Moyer Hubbard – 2 Corinthians Commentary – Q & A

2 Corinthians commentary hubbardMoyer Hubbard (D.Phil., University of Oxford) is the Professor and Chair of New Testament Language and Literature at Biola Univeristy. He is also the author 2 Corinthians in the Teach the Text commentary series.

Moyer Hubbard’s area of specialty is the Pauline epistles and the Greco-Roman context of the New Testament. His books include Christianity in the Greco-Roman World (Baker), New Creation of Paul’s Letters and Thought (Cambridge) and two commentaries on 2 Corinthians (Zondervan, Baker).

He has contributed articles to New Testament Studies, the Journal of the Evangelical Theological Society, the Journal for the Study of the Pseudepigrapha and the Journal for the Study of the New Testament. He has served on the pastoral staff to youth in the local church, and he is engaged in applying biblical exegesis to the development of Christian spiritual formation.

7 Questions on 2 Corinthians in the Zondervan Illustrated Bible Backgrounds Commentary Series

Recently, Dr. Moyer kindly answered my questions about his 2 Corinthians commentary. Readers will learn how this commentary came to be, what is unique about it among 2 Corinthians commentaries, and how the project edified him personally.

1. What previous research and/or personal interests led you to this project and helped prepare you to write this commentary on 2 Corinthians?

My doctoral work focused on the motif of “new creation” in Paul’s letters, which figures prominently in 2 Corinthians (see 2 Cor. 5:17). This led to several projects focusing on 2 Corinthians, including a backgrounds commentary on 2 Corinthians for Zondervan, and laid the groundwork for this larger exposition of the letter

2. Who is the intended audience for this commentary? Would it benefit pastors? professors? students? lay Christians in the local church?

The primary audience for the Teach the Text Series is pastors and interested lay Christians. The commentary is structured around preaching units tailored to the needs of a preaching pastor.

3. What is unique about this commentary? What contribution does it make to studies of 2 Corinthians?

The uniqueness of this volume on 2 Corinthians is connected to the goals of the series. In addition to a clear exposition of the text, it provides theological summaries of each passage along with suggestions for illustrating the main points of the text. The needs of the busy pastor are kept in view, which results in a commentary that delivers deep historical, cultural, and linguistic research in a concise, readable, preachable format.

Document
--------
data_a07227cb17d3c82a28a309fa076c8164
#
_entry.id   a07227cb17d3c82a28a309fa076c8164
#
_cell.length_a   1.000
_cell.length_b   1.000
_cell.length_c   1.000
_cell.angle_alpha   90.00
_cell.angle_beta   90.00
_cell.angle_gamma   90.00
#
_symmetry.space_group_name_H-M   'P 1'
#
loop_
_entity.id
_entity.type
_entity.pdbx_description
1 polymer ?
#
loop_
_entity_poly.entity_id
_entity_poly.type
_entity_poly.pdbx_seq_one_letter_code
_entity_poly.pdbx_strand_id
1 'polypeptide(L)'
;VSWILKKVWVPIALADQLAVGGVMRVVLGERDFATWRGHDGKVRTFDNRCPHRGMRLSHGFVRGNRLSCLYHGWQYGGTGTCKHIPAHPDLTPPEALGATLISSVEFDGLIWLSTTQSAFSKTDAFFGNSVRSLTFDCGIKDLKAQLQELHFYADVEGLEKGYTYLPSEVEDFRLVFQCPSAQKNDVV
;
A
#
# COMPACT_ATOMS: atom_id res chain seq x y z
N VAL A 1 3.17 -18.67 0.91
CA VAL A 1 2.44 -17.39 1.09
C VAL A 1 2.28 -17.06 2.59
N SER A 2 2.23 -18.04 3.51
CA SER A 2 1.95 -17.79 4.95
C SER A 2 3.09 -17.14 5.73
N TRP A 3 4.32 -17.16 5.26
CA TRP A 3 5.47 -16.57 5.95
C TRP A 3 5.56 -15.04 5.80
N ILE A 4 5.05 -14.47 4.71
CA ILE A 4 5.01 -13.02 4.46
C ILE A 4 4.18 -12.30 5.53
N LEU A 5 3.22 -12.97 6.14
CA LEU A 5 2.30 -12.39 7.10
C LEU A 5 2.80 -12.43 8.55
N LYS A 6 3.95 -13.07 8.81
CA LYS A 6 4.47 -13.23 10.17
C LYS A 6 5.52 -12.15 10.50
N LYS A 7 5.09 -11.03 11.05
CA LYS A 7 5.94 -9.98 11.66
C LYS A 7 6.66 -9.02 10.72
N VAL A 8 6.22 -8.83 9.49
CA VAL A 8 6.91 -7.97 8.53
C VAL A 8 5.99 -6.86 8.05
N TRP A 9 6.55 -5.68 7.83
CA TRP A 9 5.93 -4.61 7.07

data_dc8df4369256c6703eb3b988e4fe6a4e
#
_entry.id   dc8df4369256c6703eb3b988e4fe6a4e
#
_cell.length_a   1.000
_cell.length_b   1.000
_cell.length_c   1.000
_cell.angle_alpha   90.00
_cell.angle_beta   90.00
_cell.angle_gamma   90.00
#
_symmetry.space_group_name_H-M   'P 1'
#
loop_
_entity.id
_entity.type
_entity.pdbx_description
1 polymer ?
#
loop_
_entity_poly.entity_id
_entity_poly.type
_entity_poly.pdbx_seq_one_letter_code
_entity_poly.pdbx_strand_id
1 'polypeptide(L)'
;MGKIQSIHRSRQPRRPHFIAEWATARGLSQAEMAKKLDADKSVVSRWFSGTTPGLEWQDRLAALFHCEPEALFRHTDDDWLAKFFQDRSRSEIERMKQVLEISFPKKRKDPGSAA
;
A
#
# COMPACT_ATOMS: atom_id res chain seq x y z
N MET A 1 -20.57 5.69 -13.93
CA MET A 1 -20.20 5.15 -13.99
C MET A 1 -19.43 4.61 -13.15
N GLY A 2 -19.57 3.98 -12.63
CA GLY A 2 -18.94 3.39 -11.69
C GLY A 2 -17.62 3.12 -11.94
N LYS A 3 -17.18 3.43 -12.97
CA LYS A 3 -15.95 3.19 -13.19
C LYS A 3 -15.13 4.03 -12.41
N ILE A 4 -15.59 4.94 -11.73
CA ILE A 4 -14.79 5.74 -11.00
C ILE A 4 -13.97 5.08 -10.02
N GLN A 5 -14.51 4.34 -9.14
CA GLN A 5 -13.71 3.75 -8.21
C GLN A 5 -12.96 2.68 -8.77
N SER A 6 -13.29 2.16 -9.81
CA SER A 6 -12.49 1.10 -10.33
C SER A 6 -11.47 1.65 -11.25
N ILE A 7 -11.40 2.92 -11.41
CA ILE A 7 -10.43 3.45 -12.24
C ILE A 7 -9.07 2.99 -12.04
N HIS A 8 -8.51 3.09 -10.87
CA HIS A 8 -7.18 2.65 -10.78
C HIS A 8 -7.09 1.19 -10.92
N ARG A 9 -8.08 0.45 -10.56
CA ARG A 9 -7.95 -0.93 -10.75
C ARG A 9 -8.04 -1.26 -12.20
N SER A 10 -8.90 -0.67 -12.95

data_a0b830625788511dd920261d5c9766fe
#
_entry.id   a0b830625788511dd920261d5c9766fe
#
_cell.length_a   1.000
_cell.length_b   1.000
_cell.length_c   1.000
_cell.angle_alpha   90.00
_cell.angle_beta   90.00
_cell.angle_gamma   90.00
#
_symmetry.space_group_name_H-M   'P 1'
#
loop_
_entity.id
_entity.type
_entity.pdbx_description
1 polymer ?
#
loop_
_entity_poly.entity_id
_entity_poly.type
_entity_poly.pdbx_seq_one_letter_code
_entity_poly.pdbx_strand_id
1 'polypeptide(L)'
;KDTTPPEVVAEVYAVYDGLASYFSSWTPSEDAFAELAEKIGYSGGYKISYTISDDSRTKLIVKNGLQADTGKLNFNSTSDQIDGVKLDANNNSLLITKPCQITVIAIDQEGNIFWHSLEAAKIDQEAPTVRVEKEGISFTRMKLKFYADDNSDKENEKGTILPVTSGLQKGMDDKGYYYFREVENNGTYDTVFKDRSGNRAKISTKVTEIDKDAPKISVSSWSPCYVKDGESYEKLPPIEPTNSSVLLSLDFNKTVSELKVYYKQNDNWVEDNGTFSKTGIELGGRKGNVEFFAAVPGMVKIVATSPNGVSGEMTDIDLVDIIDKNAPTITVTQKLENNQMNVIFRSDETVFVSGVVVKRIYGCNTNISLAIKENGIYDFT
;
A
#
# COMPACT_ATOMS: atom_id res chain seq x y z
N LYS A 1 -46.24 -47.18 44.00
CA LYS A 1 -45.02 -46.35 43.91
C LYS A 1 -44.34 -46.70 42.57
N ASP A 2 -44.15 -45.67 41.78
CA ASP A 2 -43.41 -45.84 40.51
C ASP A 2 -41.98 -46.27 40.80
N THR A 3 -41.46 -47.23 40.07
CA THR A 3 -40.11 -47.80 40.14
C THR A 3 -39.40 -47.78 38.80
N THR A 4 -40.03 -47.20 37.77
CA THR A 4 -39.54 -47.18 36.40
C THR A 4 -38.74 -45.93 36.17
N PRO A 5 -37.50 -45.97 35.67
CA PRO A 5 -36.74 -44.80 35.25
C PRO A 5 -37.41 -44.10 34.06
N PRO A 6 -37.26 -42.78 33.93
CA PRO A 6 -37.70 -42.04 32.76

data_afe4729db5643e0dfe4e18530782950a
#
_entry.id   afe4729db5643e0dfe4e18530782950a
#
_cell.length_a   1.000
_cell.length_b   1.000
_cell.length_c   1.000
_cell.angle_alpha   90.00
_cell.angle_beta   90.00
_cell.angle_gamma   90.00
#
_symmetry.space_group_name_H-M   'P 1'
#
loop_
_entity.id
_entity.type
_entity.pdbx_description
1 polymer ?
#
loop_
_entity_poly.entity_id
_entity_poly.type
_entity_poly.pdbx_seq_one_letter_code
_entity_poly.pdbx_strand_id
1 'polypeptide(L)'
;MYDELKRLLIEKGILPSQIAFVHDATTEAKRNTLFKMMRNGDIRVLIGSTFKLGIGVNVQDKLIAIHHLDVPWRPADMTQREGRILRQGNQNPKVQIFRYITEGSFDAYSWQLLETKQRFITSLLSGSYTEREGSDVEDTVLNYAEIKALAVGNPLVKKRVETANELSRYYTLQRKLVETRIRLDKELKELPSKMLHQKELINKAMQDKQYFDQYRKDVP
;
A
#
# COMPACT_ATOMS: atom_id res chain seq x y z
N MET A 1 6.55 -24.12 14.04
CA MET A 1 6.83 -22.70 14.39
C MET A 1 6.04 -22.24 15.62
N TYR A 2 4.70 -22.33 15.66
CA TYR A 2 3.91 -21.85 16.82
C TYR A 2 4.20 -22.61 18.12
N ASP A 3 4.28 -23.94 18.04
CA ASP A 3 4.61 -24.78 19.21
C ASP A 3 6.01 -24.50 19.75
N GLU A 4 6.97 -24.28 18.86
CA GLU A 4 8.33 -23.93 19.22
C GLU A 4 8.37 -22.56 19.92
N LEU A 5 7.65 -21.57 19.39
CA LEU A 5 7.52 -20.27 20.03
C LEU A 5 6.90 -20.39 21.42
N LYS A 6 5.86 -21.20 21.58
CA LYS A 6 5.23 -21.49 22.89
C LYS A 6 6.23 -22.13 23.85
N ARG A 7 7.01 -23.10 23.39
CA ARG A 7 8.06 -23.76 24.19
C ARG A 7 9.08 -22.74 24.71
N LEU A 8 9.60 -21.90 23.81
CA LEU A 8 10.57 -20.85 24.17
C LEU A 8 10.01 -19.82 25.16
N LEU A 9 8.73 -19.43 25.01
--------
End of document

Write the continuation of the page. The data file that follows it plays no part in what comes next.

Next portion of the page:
4. What section or passage of this commentary was particularly memorable to research and write? Why?

I think the most important truth in 2 Corinthians is found in chapter 12 verse 10: “When I am weak, then I am strong.” This verse summarizes Paul’s position that the presence of the crucified Christ is mediated to the world more perfectly and more profoundly through our weaknesses—our hardship and suffering—than through our triumphs. This is a lesson that every Christian, including myself, needs to learn and relearn daily.

5. What personally edified you in writing this commentary, increasing your affections for Christ?

In 2 Corinthians Paul is remarkably candid with the Corinthians, expressing both his love and his anger toward this wayward assembly. As someone who is involved with pastoral work and discipleship, I found myself relating to Paul’s emotional range as I reflected on various people and situations I have been involved with. At times I feel encouraged and at times I felt chastened when reading 2 Corinthians and studying Paul’s pastoral method. Not all of Paul’s letters to Corinth have survived, so I am grateful that God, in his providence, determined that this wide-ranging and at times fiery exchange between an apostle and a young, secular assembly would find a place in our canon of Scripture. It is a reminder of the humanity of the apostle Paul and the gritty, painful labor of discipling others.

6. Besides your commentary, what are your top recommended books (commentaries or otherwise) on 2 Corinthians?

The best technical commentary on 2 Corinthians is Murray Harris’ in the NIGCT series (Eerdmans). Probably the most useful commentary for teaching and preaching would be George Guthrie’s exposition of 2 Corinthians in the BEGNT series (Baker). Two monographs that I have found helpful are Scott Hafemann’s Suffering and Ministry in the Spirit (Eerdmans), and Timothy Savage’s Power Through Weakness (Cambridge).

7. What is next for you? What project are you currently working on? How can people follow your work and ministry?

I am currently under contract to write a commentary on 1-2 Thessalonians for Kregel Academic as part of their new Kerux commentary series. I am also involved in a project exploring Paul’s conversion and apostleship through the lens of trauma theory.

Own Moyer Hubbard’s 2 Corinthians commentary

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